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Topic: How to connect potentiometer! (Read 607 times) previous topic - next topic

Ufoguy

I'm having difficulty finding how to connect a potentiometer. In circuits potentiometer has only 2 pins like a resistor, however in real life it has 3 pins. Please help me!
If you want to meet a beautiful nurse you must be patient.

Nick Gammon

http://www.arduino.cc/en/Tutorial/Potentiometer
http://www.gammon.com.au/electronics

AWOL

Quote
In circuits potentiometer has only 2 pins like a resistor

It may be that the potentiometer is intended to be wired as a variable resistor, and not a potential divider, but without seeing the circuit, it is difficult to know (hint).
"Pete, it's a fool looks for logic in the chambers of the human heart." Ulysses Everett McGill.
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Ufoguy


Quote
In circuits potentiometer has only 2 pins like a resistor

It may be that the potentiometer is intended to be wired as a variable resistor, and not a potential divider, but without seeing the circuit, it is difficult to know (hint).


I know how to connect a pot meter to arduino, but my doubt is about connecting it in normal circuits. For example the second circuit found on this web page http://www.buildcircuit.com/darklight-sensor-using-transistor/
If you want to meet a beautiful nurse you must be patient.

Ufoguy

Never mind I figured it out. To use pot meter as variable resistor you have to leave one of the end pins unconnected and use the other two. ;)
If you want to meet a beautiful nurse you must be patient.

floresta

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I'm having difficulty finding how to connect a potentiometer. In circuits potentiometer has only 2 pins like a resistor, however in real life it has 3 pins. Please help me!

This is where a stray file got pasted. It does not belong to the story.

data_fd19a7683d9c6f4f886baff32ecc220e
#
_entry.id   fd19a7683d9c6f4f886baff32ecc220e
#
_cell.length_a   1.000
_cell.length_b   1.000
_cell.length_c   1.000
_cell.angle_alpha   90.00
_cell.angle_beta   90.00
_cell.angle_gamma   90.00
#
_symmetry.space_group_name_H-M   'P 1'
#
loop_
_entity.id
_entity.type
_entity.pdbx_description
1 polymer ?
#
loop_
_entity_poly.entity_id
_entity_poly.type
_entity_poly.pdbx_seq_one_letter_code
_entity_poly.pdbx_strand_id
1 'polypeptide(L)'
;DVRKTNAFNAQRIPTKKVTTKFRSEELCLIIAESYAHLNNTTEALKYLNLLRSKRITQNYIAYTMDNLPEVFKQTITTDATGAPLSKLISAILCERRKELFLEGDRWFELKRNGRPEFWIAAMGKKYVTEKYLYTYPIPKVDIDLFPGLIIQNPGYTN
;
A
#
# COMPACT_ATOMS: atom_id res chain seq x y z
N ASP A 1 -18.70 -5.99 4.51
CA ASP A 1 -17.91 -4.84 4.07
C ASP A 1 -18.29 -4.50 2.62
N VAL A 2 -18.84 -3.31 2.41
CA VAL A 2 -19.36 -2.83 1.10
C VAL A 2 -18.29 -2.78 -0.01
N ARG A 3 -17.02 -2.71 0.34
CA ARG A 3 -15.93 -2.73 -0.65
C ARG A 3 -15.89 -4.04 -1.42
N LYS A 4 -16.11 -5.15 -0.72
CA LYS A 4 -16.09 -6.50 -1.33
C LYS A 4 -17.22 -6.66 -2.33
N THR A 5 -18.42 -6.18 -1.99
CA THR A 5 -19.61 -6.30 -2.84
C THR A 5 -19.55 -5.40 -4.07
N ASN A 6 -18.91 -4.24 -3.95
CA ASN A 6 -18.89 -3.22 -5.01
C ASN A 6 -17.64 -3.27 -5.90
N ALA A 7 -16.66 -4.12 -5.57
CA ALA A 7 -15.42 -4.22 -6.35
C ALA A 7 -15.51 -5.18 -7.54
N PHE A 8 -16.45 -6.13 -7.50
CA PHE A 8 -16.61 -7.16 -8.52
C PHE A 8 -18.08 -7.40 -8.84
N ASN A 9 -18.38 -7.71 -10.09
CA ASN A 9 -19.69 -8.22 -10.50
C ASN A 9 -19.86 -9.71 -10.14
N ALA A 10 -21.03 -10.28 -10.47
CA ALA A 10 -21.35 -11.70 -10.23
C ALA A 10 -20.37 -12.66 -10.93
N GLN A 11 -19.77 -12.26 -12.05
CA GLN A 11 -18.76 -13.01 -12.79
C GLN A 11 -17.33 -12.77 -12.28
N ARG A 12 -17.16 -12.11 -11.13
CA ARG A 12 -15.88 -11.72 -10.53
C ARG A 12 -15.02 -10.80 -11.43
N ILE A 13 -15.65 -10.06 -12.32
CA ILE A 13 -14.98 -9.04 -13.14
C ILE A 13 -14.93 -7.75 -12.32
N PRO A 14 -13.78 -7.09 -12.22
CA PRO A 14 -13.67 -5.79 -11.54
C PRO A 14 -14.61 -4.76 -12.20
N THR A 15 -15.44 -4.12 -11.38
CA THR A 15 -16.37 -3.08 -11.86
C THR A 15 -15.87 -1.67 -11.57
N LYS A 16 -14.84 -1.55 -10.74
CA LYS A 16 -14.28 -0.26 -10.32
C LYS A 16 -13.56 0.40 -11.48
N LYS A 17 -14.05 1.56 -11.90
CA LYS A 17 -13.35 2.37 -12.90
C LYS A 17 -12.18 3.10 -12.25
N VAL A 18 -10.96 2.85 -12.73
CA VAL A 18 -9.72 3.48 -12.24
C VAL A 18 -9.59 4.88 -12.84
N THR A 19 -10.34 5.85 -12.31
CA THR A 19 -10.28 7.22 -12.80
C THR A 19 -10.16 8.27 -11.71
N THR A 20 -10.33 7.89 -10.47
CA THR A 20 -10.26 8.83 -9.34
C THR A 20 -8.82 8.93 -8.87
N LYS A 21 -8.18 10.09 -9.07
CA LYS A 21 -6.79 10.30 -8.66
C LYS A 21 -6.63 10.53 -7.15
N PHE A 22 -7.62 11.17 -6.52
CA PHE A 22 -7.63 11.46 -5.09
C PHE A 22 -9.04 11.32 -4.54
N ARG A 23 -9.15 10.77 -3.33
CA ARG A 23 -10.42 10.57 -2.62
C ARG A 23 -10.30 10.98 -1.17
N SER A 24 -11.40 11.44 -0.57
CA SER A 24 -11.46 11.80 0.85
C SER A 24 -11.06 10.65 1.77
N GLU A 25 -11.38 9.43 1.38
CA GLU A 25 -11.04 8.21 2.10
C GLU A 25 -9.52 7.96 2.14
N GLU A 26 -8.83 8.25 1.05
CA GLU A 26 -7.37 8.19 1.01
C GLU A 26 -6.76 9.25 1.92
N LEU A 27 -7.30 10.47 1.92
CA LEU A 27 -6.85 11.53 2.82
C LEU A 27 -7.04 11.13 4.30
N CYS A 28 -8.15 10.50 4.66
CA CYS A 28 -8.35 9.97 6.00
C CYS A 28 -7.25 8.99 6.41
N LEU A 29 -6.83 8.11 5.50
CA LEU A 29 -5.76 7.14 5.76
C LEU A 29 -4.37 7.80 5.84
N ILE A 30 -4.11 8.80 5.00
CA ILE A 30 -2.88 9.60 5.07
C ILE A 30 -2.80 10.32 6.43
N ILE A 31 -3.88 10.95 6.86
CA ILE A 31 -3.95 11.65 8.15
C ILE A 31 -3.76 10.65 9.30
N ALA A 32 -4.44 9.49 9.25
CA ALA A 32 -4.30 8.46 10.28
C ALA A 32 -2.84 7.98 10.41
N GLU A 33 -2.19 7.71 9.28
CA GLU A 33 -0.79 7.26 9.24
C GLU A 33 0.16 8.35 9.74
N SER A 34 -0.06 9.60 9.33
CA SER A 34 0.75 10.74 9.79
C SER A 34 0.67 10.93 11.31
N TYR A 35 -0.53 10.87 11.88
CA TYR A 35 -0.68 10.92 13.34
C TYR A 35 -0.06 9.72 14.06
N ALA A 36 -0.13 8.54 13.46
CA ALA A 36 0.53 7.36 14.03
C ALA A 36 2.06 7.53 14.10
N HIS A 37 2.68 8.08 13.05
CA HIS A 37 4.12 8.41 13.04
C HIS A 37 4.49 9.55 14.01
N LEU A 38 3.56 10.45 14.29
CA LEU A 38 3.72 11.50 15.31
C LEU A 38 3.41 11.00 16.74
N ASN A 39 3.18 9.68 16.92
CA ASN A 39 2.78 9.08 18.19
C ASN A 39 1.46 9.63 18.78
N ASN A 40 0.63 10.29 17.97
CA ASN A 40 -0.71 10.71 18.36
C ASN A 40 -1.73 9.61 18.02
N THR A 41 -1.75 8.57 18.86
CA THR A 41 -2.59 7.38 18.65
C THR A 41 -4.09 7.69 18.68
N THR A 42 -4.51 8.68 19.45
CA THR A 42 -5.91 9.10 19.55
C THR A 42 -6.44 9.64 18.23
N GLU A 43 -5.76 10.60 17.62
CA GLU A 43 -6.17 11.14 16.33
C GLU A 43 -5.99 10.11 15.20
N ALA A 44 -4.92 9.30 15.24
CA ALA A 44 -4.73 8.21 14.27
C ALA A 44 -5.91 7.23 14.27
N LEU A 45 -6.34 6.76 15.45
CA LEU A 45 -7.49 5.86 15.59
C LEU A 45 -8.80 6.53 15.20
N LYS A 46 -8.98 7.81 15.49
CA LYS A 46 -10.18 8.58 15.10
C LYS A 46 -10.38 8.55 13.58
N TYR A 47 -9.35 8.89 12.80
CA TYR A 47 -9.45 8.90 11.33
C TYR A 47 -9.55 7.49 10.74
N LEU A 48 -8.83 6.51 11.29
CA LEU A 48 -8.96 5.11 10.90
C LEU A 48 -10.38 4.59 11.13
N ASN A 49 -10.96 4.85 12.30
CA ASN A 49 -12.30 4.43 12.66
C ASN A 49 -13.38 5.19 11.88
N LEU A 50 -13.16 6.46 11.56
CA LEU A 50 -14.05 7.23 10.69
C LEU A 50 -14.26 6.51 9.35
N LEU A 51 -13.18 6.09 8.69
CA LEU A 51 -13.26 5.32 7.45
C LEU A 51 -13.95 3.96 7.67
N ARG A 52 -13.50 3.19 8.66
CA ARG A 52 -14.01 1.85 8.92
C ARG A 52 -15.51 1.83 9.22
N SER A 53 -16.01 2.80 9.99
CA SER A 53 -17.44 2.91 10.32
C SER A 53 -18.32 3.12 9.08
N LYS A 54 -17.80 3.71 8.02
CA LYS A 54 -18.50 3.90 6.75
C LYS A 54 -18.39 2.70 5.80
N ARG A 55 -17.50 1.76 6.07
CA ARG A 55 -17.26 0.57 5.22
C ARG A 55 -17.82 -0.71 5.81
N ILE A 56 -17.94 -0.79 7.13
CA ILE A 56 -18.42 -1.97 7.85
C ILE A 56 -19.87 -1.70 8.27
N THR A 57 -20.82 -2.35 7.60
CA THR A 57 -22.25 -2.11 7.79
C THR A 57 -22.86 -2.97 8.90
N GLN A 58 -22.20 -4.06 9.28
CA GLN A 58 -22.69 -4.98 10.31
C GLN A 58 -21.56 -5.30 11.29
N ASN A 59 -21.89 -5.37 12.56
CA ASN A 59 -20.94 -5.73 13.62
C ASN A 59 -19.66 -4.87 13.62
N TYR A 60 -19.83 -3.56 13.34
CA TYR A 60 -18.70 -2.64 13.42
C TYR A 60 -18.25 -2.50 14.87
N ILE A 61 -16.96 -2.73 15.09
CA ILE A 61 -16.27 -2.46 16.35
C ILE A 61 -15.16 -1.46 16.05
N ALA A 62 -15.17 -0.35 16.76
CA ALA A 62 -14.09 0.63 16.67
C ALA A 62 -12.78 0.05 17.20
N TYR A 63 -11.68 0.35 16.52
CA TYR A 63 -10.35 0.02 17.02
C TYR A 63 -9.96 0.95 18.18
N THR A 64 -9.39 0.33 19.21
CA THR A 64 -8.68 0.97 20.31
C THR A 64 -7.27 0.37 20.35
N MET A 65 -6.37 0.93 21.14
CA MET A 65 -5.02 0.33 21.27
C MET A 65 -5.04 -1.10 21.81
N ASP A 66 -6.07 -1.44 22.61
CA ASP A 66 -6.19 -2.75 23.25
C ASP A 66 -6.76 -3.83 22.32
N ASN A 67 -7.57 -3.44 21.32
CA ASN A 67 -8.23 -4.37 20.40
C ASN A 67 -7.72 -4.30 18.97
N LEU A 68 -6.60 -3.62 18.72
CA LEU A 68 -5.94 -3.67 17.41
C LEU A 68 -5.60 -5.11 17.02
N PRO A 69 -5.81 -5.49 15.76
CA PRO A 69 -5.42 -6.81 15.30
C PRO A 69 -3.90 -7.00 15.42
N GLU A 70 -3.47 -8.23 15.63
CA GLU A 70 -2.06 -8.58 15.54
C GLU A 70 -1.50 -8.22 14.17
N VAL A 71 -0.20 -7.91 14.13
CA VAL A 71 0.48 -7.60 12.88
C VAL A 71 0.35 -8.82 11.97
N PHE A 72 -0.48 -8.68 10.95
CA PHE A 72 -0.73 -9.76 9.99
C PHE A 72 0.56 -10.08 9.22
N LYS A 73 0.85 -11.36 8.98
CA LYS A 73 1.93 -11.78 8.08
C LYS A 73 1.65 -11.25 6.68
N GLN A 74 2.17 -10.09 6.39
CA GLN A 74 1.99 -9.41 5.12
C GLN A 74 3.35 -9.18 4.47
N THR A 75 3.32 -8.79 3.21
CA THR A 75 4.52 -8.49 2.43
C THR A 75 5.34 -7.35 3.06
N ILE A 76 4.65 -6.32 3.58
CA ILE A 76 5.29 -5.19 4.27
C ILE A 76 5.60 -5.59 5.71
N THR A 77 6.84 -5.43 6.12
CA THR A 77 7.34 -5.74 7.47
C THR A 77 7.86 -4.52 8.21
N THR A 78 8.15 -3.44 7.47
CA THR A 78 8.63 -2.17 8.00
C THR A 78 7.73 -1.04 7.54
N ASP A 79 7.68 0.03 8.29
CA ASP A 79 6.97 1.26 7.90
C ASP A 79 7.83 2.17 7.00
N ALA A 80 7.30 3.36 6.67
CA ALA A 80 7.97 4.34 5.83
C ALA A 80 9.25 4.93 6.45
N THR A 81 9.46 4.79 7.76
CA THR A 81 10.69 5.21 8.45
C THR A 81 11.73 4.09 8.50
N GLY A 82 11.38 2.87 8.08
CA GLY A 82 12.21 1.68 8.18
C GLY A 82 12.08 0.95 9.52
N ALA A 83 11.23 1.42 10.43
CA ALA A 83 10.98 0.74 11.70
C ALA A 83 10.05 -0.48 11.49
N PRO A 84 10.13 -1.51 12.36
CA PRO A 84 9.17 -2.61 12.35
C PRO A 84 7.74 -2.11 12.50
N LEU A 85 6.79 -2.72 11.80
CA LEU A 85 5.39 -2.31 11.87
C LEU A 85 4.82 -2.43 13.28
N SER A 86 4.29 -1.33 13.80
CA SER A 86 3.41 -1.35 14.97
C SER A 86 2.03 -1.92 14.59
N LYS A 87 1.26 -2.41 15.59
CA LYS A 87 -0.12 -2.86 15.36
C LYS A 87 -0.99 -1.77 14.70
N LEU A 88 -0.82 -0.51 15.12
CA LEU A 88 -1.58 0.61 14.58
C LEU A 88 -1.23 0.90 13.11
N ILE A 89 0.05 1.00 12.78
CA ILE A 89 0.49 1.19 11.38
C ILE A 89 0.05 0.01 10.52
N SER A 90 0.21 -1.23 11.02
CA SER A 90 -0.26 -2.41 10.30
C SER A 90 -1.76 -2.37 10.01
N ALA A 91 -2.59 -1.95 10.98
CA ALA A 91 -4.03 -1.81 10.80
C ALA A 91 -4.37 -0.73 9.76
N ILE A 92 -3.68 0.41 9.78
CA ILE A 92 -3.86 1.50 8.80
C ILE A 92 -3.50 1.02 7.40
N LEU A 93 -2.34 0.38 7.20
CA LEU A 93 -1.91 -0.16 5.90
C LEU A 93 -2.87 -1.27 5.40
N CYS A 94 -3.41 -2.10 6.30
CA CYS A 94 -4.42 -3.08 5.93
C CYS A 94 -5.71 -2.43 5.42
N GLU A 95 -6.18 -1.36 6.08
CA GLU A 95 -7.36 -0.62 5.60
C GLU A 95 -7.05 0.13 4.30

You are confusing two different devices.  A potentiometer has three pins, it is essentially a fixed resistor with a variable tap.  A rheostat has two pins, it is essentially a variable resistor.

Quote
Never mind I figured it out. To use pot meter as variable resistor you have to leave one of the end pins unconnected and use the other two.

This will frequently work in electronic circuits.  Most of the time one end is connected to the wiper as shown in the circuit diagram you mentioned.  In either case you should be aware that you are in danger of destroying the potentiometer when you adjust it toward one end if you don't have a fixed resistor in series with it.

As you adjust the potentiometer toward the low resistance end of it's travel the current increases.  In the absence of a external series resistance just before you get to zero ohms you have slightly less than infinite current.  This is the reason that many potentiometers are burned out at one end.


From the tutorial at the link in reply #1:  "A potentiometer is a simple knob that provides a variable resistance..." 
My opinion: AARRGGHH


Don

jackrae

It was, and probably still is, good practice to connect the "redundant" third terminal of a potentiometer to the slider terminal when using as a rheostat.  By that means, if the slider connection to the track should fail, the rheostat value goes to the full resistance value rather than open circuit.

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